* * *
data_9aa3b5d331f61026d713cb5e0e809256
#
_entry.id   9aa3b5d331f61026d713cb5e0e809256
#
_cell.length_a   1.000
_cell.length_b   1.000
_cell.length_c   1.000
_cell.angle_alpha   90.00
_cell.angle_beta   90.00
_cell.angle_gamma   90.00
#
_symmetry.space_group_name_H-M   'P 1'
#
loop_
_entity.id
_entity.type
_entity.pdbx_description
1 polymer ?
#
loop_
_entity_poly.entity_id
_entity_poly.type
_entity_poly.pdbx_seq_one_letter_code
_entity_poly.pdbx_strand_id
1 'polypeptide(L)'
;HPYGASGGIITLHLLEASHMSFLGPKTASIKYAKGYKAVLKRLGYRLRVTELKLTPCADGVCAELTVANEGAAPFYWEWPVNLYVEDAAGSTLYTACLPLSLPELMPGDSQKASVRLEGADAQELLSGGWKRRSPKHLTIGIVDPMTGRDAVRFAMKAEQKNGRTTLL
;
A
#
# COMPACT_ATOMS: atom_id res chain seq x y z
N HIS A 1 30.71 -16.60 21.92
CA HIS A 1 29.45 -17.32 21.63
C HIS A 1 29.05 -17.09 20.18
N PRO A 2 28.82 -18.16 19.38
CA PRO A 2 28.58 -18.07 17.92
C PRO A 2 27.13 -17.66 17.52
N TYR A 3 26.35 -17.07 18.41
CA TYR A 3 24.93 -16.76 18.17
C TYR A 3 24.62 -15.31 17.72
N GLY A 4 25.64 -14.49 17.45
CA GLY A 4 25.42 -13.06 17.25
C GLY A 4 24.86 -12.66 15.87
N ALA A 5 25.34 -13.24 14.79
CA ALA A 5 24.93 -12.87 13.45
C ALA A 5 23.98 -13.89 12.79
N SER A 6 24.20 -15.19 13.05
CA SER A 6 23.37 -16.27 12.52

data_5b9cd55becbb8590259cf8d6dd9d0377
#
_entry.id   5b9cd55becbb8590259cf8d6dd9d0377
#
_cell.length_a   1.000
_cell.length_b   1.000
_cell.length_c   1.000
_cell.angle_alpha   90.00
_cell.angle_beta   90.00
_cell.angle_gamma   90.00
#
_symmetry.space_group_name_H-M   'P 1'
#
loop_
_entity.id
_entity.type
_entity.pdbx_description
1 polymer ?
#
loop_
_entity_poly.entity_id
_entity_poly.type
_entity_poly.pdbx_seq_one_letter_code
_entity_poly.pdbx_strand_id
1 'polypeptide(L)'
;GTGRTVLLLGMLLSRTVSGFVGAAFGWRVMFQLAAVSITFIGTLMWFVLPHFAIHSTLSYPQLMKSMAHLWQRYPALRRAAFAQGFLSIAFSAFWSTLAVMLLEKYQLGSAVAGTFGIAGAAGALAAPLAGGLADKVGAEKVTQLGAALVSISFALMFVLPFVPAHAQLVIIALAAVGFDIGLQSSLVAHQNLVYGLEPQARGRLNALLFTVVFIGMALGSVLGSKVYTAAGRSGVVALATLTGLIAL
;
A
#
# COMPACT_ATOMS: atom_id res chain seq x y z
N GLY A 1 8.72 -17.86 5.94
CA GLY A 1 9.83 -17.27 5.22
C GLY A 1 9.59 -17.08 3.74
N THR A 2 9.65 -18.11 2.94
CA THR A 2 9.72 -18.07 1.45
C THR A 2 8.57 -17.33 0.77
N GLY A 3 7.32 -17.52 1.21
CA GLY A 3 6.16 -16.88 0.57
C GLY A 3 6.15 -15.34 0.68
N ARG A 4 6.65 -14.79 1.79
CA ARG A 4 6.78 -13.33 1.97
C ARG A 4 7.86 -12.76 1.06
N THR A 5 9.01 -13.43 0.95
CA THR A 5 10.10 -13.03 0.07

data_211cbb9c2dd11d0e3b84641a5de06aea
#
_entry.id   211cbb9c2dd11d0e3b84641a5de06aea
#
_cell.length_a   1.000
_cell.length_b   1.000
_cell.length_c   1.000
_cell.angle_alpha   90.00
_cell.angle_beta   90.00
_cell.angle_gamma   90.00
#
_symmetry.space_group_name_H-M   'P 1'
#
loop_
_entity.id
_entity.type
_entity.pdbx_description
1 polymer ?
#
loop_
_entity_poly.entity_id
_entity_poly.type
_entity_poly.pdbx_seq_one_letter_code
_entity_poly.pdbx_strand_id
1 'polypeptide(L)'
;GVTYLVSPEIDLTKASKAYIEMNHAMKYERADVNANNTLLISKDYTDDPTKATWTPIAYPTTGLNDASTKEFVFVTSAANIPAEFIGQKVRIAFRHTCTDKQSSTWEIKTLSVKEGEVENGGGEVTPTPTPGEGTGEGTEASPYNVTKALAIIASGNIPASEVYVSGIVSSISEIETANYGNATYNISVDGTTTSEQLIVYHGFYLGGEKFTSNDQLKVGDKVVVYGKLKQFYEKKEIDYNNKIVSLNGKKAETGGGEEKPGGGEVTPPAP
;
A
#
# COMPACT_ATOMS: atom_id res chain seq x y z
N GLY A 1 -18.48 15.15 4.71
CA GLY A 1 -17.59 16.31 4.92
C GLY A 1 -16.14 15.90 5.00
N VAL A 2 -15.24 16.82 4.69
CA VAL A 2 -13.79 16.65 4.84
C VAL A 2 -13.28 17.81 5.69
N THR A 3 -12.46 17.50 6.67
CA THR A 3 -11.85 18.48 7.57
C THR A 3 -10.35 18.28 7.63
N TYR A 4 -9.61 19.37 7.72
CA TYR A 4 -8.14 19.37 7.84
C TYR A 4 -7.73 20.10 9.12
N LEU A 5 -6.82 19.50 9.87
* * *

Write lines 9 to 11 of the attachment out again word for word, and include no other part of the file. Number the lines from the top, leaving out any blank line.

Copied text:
_cell.angle_beta   90.00
_cell.angle_gamma   90.00
#